I knew it was going to be a long day when, at 11:30 in the morning, I gurgled down young, bitter Georgian wine siphoned from a clear tube attached to a large blue barrel. The trek through Stalin’s birthplace, a snow-dusted little town called Gori in rural Georgia, had left my toes painfully numb and so I welcomed the slow burn of alcohol as it slid down my throat.
On Skype the previous night, Besik, our university friend, had explained that only his grandfather spoke anything but Georgian, a small detail he had left out before. We were all relying on Caroline’s Russian skills to communicate, and already I was worried. Besik’s grandfather spoke rapid Russian, gesticulating wildly with his sausage-like fingers throughout our tour of his vineyard and warehouse. But not to worry, Besik had said, I am sure you will be able to communicate.
Inside the house, the smells of baking katchapuri (a fresh baked bread with copious amounts of sizzling cheese) and the hint of gamey meat roasting made my mouth water. Our dinner table had been set up on a large board, mounted on very wobbly and uneven stands, with an eggshell-colored plastic tarp to hide the legs. The room was sparse, with little decoration other than the items necessary for daily life: a small wood stove, a few plastic chairs and the little cousin’s dolls.
Before my toes defrosted completely, Besik’s cousin handed me a new glass of wine, filled to the brim. As I warmed up and sipped cautiously on an empty stomach, the grandmother shuffled between the kitchen and the table, bringing out heaping plates of freshly cut tomatoes, cheeses, pears, peaches, and plums. When ready, we shuffled around to our places and the grandfather got up to give what would be our first of many toasts, a welcome to all of us into his home.
His rosy plump cheeks beamed as we all raised our glasses, to which he proceeded to finish the entirety of his wine in one big gulp. I looked over incredulously at my friend Alistair, whose eyes had grown to the size of large black grapes, as he observed with fear the men gulp down their full glasses. With a shrug of my shoulders, I followed suit, wincing as the liquid attacked the back of my throat. One ‘shot’ of wine won’t hurt me.
We dug into the meal like hungry beasts, devouring the katchapuri and the ripe tomatoes, all fresh ingredients from the garden and farm. The grandmother’s small hands ripped at the flesh of the rabbit, pulling pieces off and placing them on our plates before we could finish our last helping. Mike, my vegetarian friend, stared down at a giant hunk of rabbit meat as she reached for his plate, afraid but determined to finish and show his gratitude.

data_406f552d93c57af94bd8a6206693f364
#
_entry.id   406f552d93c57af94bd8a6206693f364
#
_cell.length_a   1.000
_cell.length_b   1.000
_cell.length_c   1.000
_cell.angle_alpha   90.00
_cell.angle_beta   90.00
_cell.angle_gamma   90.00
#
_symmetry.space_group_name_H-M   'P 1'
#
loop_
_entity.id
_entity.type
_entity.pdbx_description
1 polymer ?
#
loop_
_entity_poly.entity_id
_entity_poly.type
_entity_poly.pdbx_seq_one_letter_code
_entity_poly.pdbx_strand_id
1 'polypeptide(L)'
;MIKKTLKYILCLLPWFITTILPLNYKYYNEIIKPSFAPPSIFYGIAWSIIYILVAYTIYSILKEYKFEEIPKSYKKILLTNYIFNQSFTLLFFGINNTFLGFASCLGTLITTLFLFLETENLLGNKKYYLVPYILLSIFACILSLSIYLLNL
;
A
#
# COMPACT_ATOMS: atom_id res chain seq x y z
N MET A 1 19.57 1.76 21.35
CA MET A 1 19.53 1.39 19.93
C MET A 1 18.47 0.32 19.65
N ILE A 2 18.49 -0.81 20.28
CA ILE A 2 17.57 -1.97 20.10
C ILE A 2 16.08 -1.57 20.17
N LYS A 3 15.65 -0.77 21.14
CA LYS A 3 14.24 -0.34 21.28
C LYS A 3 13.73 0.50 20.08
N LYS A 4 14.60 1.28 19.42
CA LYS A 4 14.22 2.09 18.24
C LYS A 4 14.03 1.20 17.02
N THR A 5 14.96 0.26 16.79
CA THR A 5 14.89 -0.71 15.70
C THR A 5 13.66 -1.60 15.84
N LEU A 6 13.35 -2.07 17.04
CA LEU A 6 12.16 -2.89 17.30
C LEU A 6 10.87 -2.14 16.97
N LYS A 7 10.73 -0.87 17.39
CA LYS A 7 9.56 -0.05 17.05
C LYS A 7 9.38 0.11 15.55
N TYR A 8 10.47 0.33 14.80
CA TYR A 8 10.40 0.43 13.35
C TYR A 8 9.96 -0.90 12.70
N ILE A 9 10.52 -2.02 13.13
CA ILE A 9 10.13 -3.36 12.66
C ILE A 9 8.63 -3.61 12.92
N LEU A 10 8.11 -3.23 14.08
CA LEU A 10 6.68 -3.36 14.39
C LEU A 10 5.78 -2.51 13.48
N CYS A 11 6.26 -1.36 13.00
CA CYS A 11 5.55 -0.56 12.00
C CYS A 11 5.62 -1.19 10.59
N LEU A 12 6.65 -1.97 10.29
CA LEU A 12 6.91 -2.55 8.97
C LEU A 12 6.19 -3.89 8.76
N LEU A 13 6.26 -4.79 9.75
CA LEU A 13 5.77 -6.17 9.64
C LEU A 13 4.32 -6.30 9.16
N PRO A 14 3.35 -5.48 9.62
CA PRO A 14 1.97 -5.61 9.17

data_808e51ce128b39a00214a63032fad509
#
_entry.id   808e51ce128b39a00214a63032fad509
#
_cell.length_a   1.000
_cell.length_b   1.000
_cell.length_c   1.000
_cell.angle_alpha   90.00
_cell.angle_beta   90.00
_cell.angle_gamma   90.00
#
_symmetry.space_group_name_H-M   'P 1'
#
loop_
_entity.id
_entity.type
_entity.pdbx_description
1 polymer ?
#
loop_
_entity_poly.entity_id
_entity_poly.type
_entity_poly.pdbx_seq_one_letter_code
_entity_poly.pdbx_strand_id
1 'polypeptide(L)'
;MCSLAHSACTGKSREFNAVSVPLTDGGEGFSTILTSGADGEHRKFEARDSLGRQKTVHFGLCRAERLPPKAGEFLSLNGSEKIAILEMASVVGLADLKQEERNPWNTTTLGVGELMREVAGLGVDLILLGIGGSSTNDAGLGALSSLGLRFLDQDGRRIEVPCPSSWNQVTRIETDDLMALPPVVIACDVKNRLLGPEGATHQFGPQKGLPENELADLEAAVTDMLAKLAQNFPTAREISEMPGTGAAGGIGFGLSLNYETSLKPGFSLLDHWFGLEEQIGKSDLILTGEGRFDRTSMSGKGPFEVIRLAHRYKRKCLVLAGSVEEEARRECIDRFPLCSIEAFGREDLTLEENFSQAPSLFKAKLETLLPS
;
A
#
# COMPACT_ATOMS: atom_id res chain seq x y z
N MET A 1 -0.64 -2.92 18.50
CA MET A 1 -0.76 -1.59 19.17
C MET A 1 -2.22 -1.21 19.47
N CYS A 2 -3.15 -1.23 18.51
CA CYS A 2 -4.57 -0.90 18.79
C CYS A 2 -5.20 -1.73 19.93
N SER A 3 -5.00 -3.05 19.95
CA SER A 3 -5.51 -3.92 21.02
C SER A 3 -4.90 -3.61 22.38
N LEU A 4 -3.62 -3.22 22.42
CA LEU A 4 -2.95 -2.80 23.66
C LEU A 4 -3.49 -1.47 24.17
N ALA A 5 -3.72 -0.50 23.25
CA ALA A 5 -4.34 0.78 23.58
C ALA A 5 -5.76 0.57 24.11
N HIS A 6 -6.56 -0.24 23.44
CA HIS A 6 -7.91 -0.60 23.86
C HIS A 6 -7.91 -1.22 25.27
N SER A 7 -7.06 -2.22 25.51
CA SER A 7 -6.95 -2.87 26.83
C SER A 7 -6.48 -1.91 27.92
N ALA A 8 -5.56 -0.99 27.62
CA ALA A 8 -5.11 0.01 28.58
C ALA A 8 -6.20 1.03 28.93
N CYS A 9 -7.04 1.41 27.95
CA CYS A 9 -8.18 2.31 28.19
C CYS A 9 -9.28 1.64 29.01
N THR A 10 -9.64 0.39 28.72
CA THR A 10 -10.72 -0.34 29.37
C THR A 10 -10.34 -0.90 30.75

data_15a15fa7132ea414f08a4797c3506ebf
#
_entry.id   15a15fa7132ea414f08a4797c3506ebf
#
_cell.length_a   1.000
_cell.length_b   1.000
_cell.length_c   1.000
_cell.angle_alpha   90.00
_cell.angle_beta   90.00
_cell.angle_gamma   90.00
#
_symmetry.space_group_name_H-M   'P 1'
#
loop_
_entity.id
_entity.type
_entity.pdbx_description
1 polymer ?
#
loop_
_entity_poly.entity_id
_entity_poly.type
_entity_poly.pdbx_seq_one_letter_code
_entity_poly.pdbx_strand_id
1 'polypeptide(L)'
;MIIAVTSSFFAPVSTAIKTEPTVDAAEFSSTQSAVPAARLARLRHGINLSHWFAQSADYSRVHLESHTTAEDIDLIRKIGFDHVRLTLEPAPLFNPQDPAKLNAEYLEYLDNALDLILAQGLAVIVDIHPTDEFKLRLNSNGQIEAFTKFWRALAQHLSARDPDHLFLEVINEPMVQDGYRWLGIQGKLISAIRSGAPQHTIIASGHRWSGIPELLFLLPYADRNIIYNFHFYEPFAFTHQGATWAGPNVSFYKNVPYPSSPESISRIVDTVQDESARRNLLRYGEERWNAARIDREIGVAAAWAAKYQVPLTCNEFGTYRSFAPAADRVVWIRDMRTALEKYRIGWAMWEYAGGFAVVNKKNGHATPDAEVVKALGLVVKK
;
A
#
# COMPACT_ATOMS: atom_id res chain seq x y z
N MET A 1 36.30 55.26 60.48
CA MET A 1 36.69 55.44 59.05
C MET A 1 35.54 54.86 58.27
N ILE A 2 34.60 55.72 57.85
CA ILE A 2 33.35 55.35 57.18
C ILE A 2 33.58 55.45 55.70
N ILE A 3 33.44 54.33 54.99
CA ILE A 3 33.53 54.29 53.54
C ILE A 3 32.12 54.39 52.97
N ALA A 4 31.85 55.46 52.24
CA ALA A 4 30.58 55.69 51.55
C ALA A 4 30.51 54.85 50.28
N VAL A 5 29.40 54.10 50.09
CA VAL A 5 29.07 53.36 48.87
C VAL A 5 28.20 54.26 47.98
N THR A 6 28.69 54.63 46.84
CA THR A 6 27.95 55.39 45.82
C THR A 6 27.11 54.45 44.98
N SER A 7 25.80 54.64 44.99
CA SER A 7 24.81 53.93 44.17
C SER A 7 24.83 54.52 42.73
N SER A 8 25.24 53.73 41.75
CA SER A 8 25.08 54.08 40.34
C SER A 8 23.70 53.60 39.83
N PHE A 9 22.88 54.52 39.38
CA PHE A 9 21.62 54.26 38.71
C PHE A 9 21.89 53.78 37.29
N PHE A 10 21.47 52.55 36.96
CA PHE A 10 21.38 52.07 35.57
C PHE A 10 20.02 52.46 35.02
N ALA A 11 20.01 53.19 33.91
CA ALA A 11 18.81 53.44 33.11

While we ate, the second toast came from the oldest cousin. He raised his glass of wine and wished us all, in all serious and dramatic gestures, good health and future prosperity. We laughed and thanked him as we chugged our second glasses of wine, considerably easier than the first. As soon as the cousin sat down, the grandmother was up, proposing a toast to peace amongst each of our nations.
Each subsequent toast – to football, to education, to world leaders and world peace – all culminated in one long swing of the arm and a flush of the hot liquid. By the time I had my eight or ninth glass of wine, my Russian skills had drastically improved and I was pleading with my new best friend, the grandfather, to let me please take a rest during the next toast. “Okay,” he said, “my daughters can stop drinking, but the men can handle it.”
By the time the meal was over, the room swayed and the conversation was loose. We rolled out of the comfortable little house, cheeks pink with flush, into the harsh cold and the abrupt reality of having to say goodbye. All we could muster was many madluba’s (thank you’s) and hugs before the cousin squeezed all six of us in the backseat of a car (probably as old as Stalin himself) and drove us back to the bus station.
When I returned home to Abu Dhabi, I met up with my Armenian professor Georgi. Over black steaming coffee I detailed the dinner with my new Georgian family, not leaving out the many toasts in our honor. Georgi, laughing, explained the Caucasian philosophy on the matter: “Drinking without toasting is alcoholism, but drinking and toasting is a sermon.” In all my lunches, dinners, and parties, I don’t forget to give a Georgian toast.
Nicole Lopez Del Carril is a new contributor to RSJ and studies the relationship between food and international politics. You can read more of her beautiful work on NYU Abu Dhabi’s The Gazelle and her personal blog, Una Mina Perdida.